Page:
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Despite Temporary Fix, Future Of Human Services Funding Still Unclear

Bill Rinehart

Cincinnati City Council is asking the United Way to be involved in funding recommendations for the city's human services dollars for up to another year. But what happens after that is unclear and still being debated. 

Some council members want the United Way to stay involved in the process. Others are pushing for the funding decisions to return to City Hall and let administrators make them using a competitive process.

Since 2010, the city has had a contract with United Way to administer the process that removed the city administration from the selections.  

That agency works with an advisory council to make funding recommendations to City Council. Once council approves, the city's Community and Economic Development Department creates contracts with agencies for human services funding.

The United Way told the city last year it wanted to end the relationship, and this week the agency said it is "committed to a transition process that is the least disruptive towards community organizations and the vulnerable city residents they serve."

Council Member David Mann said the action that council took Thursday will do a couple of things:

"One, that we want to make sure that we don't create chaos for agencies that are in the midst of their contract year," Mann said "Number two, we look forward to the administration's thoughts about how to proceed after the next 12 months."

The administration said in December the path forward involves three options: council makes the funding decisions, city administrators make the selections, or find another third party to do what the United Way has been doing.

Council Member Tamaya Dennard has been pushing for another party or the city to determine what human services agencies are funded. She voted to extend the United Way contract for up to a year, but she doesn't support a longer time period.

"The fact of the matter is not enough black-led organizations and small organizations are getting funded. Those are facts," Dennard said. "We just need to do something different. And we just keep doing the same stuff and we're just like, 'Hey, it's OK. It's alright.' It's not OK. Our communities are suffering."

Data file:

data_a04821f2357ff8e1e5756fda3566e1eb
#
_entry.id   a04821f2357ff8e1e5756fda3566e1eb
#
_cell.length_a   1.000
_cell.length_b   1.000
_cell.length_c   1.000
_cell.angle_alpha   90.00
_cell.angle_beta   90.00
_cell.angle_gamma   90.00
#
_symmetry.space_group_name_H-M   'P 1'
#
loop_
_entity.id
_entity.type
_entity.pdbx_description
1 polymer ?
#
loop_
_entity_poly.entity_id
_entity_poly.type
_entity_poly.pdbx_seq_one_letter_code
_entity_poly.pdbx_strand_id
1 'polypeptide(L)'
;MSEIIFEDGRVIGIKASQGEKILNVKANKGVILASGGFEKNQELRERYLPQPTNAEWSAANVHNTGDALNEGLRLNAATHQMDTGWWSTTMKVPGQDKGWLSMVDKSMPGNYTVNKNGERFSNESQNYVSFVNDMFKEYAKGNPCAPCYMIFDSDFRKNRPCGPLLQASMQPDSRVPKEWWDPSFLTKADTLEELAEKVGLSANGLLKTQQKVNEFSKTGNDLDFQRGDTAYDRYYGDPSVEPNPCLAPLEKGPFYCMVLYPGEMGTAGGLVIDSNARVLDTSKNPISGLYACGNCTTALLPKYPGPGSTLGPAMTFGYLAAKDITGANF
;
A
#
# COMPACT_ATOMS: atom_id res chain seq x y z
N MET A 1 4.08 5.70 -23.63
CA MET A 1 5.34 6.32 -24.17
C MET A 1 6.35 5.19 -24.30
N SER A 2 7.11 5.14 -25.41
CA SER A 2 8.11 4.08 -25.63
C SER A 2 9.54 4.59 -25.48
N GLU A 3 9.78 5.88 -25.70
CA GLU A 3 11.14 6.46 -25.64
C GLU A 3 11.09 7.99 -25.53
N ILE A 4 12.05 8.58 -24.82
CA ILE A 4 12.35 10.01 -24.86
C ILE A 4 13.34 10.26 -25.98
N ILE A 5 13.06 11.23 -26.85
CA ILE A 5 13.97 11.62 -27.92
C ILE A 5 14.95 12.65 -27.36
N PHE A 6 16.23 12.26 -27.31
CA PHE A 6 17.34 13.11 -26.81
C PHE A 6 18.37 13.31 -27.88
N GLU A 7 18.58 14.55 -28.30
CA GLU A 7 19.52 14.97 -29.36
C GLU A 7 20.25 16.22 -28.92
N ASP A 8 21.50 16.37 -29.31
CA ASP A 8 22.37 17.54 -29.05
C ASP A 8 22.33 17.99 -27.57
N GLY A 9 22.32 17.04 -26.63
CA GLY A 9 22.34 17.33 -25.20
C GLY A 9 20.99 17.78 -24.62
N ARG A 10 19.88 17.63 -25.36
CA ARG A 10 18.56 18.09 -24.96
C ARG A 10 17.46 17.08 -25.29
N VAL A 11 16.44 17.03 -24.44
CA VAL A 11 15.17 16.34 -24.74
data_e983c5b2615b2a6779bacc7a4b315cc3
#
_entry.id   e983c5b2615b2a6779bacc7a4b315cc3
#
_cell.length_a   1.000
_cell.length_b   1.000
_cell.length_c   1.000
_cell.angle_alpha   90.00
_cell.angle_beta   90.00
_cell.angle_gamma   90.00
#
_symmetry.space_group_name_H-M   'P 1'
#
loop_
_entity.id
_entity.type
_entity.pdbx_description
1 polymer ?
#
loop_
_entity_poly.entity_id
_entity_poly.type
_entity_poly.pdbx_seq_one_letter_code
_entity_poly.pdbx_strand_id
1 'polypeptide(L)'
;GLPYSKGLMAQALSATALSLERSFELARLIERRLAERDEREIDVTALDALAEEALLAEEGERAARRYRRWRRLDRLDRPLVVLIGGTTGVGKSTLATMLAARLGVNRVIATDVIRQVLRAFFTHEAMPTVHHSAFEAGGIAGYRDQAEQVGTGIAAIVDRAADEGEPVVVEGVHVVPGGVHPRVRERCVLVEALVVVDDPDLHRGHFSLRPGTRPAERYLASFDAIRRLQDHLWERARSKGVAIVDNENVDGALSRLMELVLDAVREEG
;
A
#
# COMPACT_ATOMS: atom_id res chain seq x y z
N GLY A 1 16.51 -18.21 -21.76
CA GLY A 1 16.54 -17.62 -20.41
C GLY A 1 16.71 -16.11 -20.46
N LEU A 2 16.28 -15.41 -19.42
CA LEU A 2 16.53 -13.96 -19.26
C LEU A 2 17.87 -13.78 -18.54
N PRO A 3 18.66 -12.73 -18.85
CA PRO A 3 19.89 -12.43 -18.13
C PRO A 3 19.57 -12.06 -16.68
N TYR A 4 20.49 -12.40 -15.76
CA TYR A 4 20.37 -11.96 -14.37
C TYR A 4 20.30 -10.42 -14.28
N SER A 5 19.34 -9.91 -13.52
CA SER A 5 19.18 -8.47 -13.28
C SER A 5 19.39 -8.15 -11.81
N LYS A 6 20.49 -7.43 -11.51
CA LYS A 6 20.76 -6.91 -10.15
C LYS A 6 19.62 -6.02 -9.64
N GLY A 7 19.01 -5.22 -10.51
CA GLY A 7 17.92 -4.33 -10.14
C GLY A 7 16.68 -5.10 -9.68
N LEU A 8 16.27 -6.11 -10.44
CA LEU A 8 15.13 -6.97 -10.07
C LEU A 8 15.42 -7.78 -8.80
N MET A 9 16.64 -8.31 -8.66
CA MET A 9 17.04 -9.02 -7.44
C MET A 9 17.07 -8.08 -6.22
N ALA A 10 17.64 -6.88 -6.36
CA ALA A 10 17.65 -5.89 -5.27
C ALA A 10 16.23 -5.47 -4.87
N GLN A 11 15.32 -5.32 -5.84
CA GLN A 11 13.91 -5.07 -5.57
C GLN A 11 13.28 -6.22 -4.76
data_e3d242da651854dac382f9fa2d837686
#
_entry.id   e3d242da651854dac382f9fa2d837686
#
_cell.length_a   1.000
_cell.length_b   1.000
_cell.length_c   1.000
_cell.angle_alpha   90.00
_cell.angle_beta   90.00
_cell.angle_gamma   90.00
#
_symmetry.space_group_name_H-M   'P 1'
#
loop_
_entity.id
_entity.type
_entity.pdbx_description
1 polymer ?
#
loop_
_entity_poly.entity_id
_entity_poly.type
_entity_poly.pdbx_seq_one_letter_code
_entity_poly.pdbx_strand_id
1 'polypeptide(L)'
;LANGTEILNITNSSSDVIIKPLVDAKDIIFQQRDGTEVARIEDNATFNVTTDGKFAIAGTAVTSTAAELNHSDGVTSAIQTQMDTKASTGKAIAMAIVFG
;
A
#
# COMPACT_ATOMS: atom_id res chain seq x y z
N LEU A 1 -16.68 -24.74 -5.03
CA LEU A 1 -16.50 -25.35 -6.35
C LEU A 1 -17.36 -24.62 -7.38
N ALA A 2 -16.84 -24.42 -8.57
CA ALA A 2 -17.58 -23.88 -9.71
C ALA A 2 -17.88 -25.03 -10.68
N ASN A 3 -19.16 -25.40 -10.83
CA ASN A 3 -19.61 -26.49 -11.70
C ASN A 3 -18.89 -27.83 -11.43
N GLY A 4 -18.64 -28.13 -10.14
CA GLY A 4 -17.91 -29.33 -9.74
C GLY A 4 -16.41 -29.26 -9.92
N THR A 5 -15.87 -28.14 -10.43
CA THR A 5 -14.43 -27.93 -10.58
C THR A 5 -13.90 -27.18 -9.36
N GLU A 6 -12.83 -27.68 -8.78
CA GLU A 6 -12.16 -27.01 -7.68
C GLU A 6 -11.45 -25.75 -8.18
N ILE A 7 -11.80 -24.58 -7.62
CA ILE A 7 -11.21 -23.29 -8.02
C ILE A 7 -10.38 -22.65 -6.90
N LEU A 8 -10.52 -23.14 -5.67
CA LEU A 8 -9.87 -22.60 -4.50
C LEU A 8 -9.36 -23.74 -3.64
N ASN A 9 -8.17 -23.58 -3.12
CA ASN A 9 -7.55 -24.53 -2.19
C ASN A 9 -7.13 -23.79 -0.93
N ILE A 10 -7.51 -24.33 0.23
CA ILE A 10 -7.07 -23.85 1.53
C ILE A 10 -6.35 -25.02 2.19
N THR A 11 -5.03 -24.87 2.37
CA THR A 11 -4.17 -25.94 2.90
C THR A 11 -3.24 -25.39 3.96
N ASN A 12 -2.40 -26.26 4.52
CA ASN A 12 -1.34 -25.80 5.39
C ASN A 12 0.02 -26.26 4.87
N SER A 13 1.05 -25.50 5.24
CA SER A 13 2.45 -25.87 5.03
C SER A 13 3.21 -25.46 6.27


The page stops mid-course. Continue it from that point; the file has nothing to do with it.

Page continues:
Council Member Wendell Young agrees it's time to go in a different direction, and said that new direction should happen in one year.

"I, for one, cannot see a problem with placing a timeline on our search to do better," Young said. "And I don't think that a year is too much to ask for, I think more than a year is more than we need to deal with. And I'm not convinced that our administration cannot find a way within that time constraint, to help us find another way."

Mayor John Cranley supports keeping the United Way involved in the human services funding process.  He said the agency has been unfairly criticized for not funding smaller or black-led organizations. He said if that's what council wants to happen, then it should change the funding priorities.

"City Council sets the priorities every year," Cranley said. "If we want to put together a category that directs that a certain percent of this money go to organizations with a certain board make up or executive leadership of a certain background - African American, women, etc. - totally reasonable. And I believe that the United Way or any third-party administration will do their best to meet that objective that City Council identifies."

Currently the city spends about $5 million a year to support human services agencies. The goals: reduce homelessness; workforce development; addiction prevention; violence prevention; senior services; and supporting anti-poverty efforts.

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Jay Hanselman brings more than 10 years experience as a news anchor and reporter to 91.7 WVXU. He came to WVXU from WNKU, where he hosted the local broadcast of All Things Considered. Hanselman has been recognized for his reporting by the Kentucky AP Broadcasters Association, the Ohio Society of Professional Journalists, and the Ohio AP Broadcasters.